And none of this is to mention the refinement. Even with the suspension set to sport, the ride is smooth and tolerable. In comfort, it’s near-perfect – the dampers creating a pliant ride that still offers some connection to the road. The cabin is fabulously quiet, too. A good thing, given that the Stinger’s V6 isn’t the sweetest-sounding motor in the world.
Still, all in all, for AED 169,000, it’s a wonder that the Stinger can do half of the things it does.
Interior quality and tech
There’s hardly anything to complain about here. In the UAE, you can only buy the Stinger fully loaded – whether you opt for the V6-engined GT or the standard 2.0-litre model. That means you get everything you could reasonably expect from a luxury car. Adaptive cruise control, a 360-degree parking camera (as good as the ones offered by BMW and Audi), navigation, a killer stereo, Bluetooth music streaming, a sunroof, an electronic boot lid, and fully adjustable electric front seats are all included. The one technological gripe (and it’s a small one) is that the graphics on the centre console screen aren’t quite as polished as they are on, say, Volkswagen’s offerings. But given how much is included in the price, and that it all works as intended, you can forgive that one small drawback.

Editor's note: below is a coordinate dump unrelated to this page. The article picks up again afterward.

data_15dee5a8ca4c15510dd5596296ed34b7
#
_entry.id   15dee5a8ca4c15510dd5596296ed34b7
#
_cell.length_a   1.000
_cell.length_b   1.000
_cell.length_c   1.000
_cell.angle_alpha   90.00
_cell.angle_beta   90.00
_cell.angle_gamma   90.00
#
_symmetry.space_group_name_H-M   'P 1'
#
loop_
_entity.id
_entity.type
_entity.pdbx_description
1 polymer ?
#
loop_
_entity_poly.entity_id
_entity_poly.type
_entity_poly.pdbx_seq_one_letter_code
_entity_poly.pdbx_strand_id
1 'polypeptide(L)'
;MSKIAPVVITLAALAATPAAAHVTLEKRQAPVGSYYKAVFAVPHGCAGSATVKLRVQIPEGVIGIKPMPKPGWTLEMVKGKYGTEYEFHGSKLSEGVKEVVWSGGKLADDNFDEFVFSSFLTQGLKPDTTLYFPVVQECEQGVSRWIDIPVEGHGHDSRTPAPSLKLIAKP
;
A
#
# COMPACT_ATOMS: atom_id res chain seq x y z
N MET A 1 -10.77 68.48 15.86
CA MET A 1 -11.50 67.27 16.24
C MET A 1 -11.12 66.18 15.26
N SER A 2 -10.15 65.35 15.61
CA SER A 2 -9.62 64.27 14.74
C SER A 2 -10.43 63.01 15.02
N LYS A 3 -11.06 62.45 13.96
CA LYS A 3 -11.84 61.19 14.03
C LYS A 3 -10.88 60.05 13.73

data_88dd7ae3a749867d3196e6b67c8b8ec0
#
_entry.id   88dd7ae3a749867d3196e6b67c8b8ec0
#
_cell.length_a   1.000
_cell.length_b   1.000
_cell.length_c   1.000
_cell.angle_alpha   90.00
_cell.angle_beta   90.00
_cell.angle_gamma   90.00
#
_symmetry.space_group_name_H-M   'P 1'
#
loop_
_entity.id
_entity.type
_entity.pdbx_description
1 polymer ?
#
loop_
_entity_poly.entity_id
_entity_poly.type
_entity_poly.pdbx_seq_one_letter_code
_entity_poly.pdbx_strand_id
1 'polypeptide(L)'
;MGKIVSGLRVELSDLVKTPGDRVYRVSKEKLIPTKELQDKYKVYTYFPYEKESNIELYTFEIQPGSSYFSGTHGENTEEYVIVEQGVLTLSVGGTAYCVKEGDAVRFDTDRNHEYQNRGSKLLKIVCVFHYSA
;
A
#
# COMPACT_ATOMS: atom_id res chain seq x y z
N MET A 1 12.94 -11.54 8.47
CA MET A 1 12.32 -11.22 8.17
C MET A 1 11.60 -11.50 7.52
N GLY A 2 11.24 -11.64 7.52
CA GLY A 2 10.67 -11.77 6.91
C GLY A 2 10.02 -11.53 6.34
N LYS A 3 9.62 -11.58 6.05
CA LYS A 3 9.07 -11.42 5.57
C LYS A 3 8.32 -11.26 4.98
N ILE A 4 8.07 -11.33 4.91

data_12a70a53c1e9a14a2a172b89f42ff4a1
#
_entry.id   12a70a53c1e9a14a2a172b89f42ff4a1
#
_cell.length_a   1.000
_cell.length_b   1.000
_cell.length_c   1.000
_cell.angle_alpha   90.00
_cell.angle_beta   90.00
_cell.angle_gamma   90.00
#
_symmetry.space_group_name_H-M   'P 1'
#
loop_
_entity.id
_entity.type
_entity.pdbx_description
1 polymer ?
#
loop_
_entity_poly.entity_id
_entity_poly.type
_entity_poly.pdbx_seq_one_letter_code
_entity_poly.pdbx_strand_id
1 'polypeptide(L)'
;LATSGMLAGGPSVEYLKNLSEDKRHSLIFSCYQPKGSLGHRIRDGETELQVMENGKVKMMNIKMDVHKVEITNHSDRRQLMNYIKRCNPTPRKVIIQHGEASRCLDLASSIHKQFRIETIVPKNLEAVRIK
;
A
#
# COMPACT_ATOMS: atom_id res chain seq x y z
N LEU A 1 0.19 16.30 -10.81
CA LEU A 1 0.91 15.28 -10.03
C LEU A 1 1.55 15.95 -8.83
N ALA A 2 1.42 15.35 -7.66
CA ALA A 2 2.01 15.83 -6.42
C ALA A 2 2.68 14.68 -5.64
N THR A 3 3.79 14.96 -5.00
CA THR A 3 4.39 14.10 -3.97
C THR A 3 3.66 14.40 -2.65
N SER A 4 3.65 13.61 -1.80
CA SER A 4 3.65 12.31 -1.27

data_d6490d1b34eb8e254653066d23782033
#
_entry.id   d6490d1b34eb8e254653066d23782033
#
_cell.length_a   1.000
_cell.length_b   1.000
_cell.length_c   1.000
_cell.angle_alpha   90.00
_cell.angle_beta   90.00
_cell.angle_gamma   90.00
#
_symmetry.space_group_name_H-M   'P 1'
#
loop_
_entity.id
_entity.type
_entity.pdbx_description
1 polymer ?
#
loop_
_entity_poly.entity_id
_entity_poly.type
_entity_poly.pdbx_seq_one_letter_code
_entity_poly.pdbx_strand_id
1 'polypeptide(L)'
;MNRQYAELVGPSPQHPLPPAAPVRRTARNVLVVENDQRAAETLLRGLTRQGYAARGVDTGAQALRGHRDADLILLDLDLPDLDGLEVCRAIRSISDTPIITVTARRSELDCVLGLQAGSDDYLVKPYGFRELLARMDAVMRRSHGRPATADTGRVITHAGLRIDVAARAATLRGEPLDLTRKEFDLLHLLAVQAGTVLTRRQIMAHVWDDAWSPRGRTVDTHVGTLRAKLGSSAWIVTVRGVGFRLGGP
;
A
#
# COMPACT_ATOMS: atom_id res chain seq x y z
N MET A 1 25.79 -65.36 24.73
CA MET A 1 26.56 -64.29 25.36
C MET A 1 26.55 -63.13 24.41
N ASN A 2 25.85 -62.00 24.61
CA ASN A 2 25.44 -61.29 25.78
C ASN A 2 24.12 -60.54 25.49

The interior quality is beyond reproach. On the GT model, you get seats lavished in real Nappa leather. At the front, there’s plenty of room, and while there’s plenty of plastic, all of the plastics are solid, chunky and premium-feeling, so long as you don’t mind a bit of faux-carbon fibre. Otherwise, you have to really hunt around the cabin to find anything flimsy-feeling. And in the back, there’s way more room than the Germans will offer you, and a fabulous centre-armrest that looks like it’s from a big, executive saloon.
If we were really nitpicking, we’d say that the design of the cabin isn’t exactly awe-inducing. But that’s a very, very small complaint (and a totally subjective one). If you had this as your daily driver, you’d be very comfortable in it indeed.
In the GT model we tested, you could get up to 600 km on a tank of petrol – we’re afraid that’s the price you have to pay for having a big, powerful V6 engine. The four-cylinder will be more frugal. In terms of insurance, for the GT, you’re looking at around AED 5,000 for a fully comprehensive policy. Oh, and we reckon resale values will be high – not only does this car represent amazing value for money, but it’ll also benefit from Kia’s stellar service and warranty packages.
In short, the Stinger GT is an early contender for our car of the year. It’s blisteringly fast, entertaining around the bends, and comfortable enough to tempt you away from German sports saloons way above its price range. If you aren’t worried about brand cache, and want to move about quickly for a reasonable price, you have to have one of these.